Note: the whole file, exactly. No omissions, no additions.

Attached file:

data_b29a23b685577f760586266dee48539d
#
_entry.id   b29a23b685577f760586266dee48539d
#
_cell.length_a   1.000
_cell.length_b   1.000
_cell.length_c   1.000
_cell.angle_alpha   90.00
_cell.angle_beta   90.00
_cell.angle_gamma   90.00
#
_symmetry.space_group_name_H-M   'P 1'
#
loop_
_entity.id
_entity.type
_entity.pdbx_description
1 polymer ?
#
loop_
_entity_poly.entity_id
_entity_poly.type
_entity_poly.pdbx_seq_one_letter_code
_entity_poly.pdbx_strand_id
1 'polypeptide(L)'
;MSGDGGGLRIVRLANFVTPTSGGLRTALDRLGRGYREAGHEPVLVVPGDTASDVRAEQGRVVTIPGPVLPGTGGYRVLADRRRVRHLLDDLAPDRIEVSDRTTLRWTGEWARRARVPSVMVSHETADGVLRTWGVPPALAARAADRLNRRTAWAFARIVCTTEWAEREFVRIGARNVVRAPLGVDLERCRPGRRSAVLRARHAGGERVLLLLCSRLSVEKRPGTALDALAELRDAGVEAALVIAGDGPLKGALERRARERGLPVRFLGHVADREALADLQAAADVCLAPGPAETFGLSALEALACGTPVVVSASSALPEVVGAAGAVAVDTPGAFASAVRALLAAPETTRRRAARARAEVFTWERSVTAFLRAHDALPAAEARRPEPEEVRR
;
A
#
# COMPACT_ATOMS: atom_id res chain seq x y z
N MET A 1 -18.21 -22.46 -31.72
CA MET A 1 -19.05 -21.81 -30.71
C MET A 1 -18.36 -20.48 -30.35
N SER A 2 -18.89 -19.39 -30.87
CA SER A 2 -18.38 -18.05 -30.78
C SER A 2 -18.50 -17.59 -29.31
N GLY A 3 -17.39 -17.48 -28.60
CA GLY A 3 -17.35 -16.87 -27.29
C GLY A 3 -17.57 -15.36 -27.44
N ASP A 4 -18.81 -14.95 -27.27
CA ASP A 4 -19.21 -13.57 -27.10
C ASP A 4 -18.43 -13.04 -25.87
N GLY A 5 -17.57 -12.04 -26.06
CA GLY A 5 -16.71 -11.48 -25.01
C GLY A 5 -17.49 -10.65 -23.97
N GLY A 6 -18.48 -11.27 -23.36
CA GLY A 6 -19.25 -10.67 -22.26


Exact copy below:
data_b29a23b685577f760586266dee48539d
#
_entry.id   b29a23b685577f760586266dee48539d
#
_cell.length_a   1.000
_cell.length_b   1.000
_cell.length_c   1.000
_cell.angle_alpha   90.00
_cell.angle_beta   90.00
_cell.angle_gamma   90.00
#
_symmetry.space_group_name_H-M   'P 1'
#
loop_
_entity.id
_entity.type
_entity.pdbx_description
1 polymer ?
#
loop_
_entity_poly.entity_id
_entity_poly.type
_entity_poly.pdbx_seq_one_letter_code
_entity_poly.pdbx_strand_id
1 'polypeptide(L)'
;MSGDGGGLRIVRLANFVTPTSGGLRTALDRLGRGYREAGHEPVLVVPGDTASDVRAEQGRVVTIPGPVLPGTGGYRVLADRRRVRHLLDDLAPDRIEVSDRTTLRWTGEWARRARVPSVMVSHETADGVLRTWGVPPALAARAADRLNRRTAWAFARIVCTTEWAEREFVRIGARNVVRAPLGVDLERCRPGRRSAVLRARHAGGERVLLLLCSRLSVEKRPGTALDALAELRDAGVEAALVIAGDGPLKGALERRARERGLPVRFLGHVADREALADLQAAADVCLAPGPAETFGLSALEALACGTPVVVSASSALPEVVGAAGAVAVDTPGAFASAVRALLAAPETTRRRAARARAEVFTWERSVTAFLRAHDALPAAEARRPEPEEVRR
;
A
#
# COMPACT_ATOMS: atom_id res chain seq x y z
N MET A 1 -18.21 -22.46 -31.72
CA MET A 1 -19.05 -21.81 -30.71
C MET A 1 -18.36 -20.48 -30.35
N SER A 2 -18.89 -19.39 -30.87
CA SER A 2 -18.38 -18.05 -30.78
C SER A 2 -18.50 -17.59 -29.31
N GLY A 3 -17.39 -17.48 -28.60
CA GLY A 3 -17.35 -16.87 -27.29
C GLY A 3 -17.57 -15.36 -27.44
N ASP A 4 -18.81 -14.95 -27.27
CA ASP A 4 -19.21 -13.57 -27.10
C ASP A 4 -18.43 -13.04 -25.87
N GLY A 5 -17.57 -12.04 -26.06
CA GLY A 5 -16.71 -11.48 -25.01
C GLY A 5 -17.49 -10.65 -23.97
N GLY A 6 -18.48 -11.27 -23.36
CA GLY A 6 -19.25 -10.67 -22.26